I also learned how important being concise is. I stepped away from the book for a bit while Dan finished doing all his amazing art. When I came back I realized I could cut 30% or more of the speech and captions, and lose almost nothing. I was way too wordy!


Dan, you pay homage to several different methods of time travel in Time Share, was there one that you enjoyed drawing the most?

Dan McDaid: Hard not to love the TARDIS-like SPANDA, to be honest. It looks like a portaloo – but there's a lot more to it than meets the eye. And Uncle Jacques' amped-up VW Van is pretty sweet, too. I could see myself pottering around in that.

The graphic novel is packed with references to famous time travelers, but were there any that didn't make it in?

PK: Oh yeah! Back in the episodic version of the book, I wanted to have a time traveler from a utopian future and another time traveler from a post-apocalyptic future but have them both believed to be from the same year. This would drive the post-apocalyptic guy (who became Bax, the soldier from Phil's future in the final book) crazy trying to figure out if the other guy's existence meant he'd accomplished his mission. 

I also flirted with the idea of having the antagonist be the kid who comes back from time traveling to discover his successful parents are now losers and his cool truck is gone.

Were there any historical eras you'd like to draw that you didn't get to visit in Time Share?

DM: I really wish we had done something prehistoric — I can't think of a single comics artist who doesn't love drawing dinosaurs. If we do a sequel, it would be cool to actually add a dinosaur to the gang. You'd read that, right?

Comedy in comics can be tough since you don't have the luxury of timing or sound like in movies, but your expressive characters and fluid storytelling had me laughing the whole way through. Were there any scenes in the book that you had a hard time getting the comedic energy just right?

DM: First of all — thanks! It's hard to get comedy across in comics, which is I guess kind of ironic? The only mainstream artist I can think of who always nails it is Kyle Baker. So if I'm able to get a proper 'laugh out loud' laugh from a reader, that's pretty cool to me. That means I've really done my job. But the answer to your question is basically "No." The acting side of things in comics comes pretty easily to me.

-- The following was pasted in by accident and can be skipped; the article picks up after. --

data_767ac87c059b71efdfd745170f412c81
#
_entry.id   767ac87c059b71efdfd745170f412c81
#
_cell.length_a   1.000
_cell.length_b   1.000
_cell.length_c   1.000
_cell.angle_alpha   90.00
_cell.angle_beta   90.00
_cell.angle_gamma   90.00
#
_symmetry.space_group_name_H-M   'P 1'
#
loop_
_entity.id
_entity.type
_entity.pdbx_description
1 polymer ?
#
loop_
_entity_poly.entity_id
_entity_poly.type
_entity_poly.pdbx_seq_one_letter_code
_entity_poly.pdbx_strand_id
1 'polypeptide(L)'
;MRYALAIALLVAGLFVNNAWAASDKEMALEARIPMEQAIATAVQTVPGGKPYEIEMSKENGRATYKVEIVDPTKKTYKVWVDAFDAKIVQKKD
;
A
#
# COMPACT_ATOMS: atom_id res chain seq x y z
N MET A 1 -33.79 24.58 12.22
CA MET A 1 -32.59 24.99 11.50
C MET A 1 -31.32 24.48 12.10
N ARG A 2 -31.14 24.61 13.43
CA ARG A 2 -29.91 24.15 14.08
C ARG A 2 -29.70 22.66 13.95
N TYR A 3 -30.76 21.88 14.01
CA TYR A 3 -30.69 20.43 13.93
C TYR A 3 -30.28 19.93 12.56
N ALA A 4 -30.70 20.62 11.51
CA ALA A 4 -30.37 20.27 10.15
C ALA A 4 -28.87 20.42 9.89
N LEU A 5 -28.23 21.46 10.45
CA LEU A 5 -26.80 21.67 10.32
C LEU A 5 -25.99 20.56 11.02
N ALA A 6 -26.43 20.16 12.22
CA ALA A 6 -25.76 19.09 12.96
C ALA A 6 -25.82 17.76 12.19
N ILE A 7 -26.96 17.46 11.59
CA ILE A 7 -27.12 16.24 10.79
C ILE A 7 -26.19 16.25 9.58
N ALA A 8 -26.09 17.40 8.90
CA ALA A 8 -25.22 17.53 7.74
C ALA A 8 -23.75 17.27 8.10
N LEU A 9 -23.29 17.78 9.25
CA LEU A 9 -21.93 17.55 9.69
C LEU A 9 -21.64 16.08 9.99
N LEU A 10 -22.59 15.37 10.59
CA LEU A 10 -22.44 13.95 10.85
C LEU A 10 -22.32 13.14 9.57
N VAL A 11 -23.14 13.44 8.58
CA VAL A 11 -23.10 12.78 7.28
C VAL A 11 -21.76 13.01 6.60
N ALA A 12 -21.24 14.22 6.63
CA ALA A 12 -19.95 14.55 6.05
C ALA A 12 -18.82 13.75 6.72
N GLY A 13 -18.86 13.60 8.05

There's a lot of Jack Kirby influence in your art (as there should be in all comic artists) but are there any other comic artists you took inspiration from for this book?

DM: The late, great Darwyn Cooke, of course. And there's little touches of manga in there, little bits and pieces pinched from Wally Wood and Frank Miller. Whatever I'm reading or into at the time tends to make its way into my work, even if it's all "under the hood."


If you could time travel back and stop one time travel movie from being made, what would it be?

PK: That's a tough one, because I love bad movies so much. So why is Time Cop (which makes you believe that, yes, time traveling kickboxers is a valid use of our tax dollars) so much better than Star Trek: Generations, which feels like some sort of mandatory training video?

Maybe it's that one is dumb but ambitious instead of competent and boring? Or maybe it's that they took out one of the greatest sci-fi heroes of all time with a railing kill? 

DM: The Nicholas Meyer movie Time After Time. Not because it's bad — quite the opposite, it's great — but it's such a fun idea I wish I'd come up with it myself. H.G. Wells hunts Jack the Ripper across time. If you haven’t seen it, track it down.

Is there any possibility of a second volume of Time Share? If so, what kind of trouble do you see Ollie and the gang getting into in the future (or past)?

PK: Heck yeah! I'd give an arm and a leg to work with Dan again. The man's brilliant! And, of course, I'd love to check back in on Ollie again. Maybe after he and Roxy have some suspiciously similar-looking kids?

I really can't get enough time travel stories. I love paradoxes and thought experiments. I’d like to see if I could do something even weirder for the next go-round. As a kid, I loved it when Kang would get into fights with his future self. So maybe I could do Time Share II: The Revenge of Time Master Curtis, with ten different iterations of Curtis! But first I just hope everyone enjoys the first book.

DM: If people love it, I can definitely see us coming back for more. And I'd love to see our boys getting into some prehistoric bother. Give me some dinosaurs, Patrick!

TIME SHARE is in stores on January 25. Check out the massive preview in the gallery and let us know what you think in the comments! Preview courtesy of Oni Press.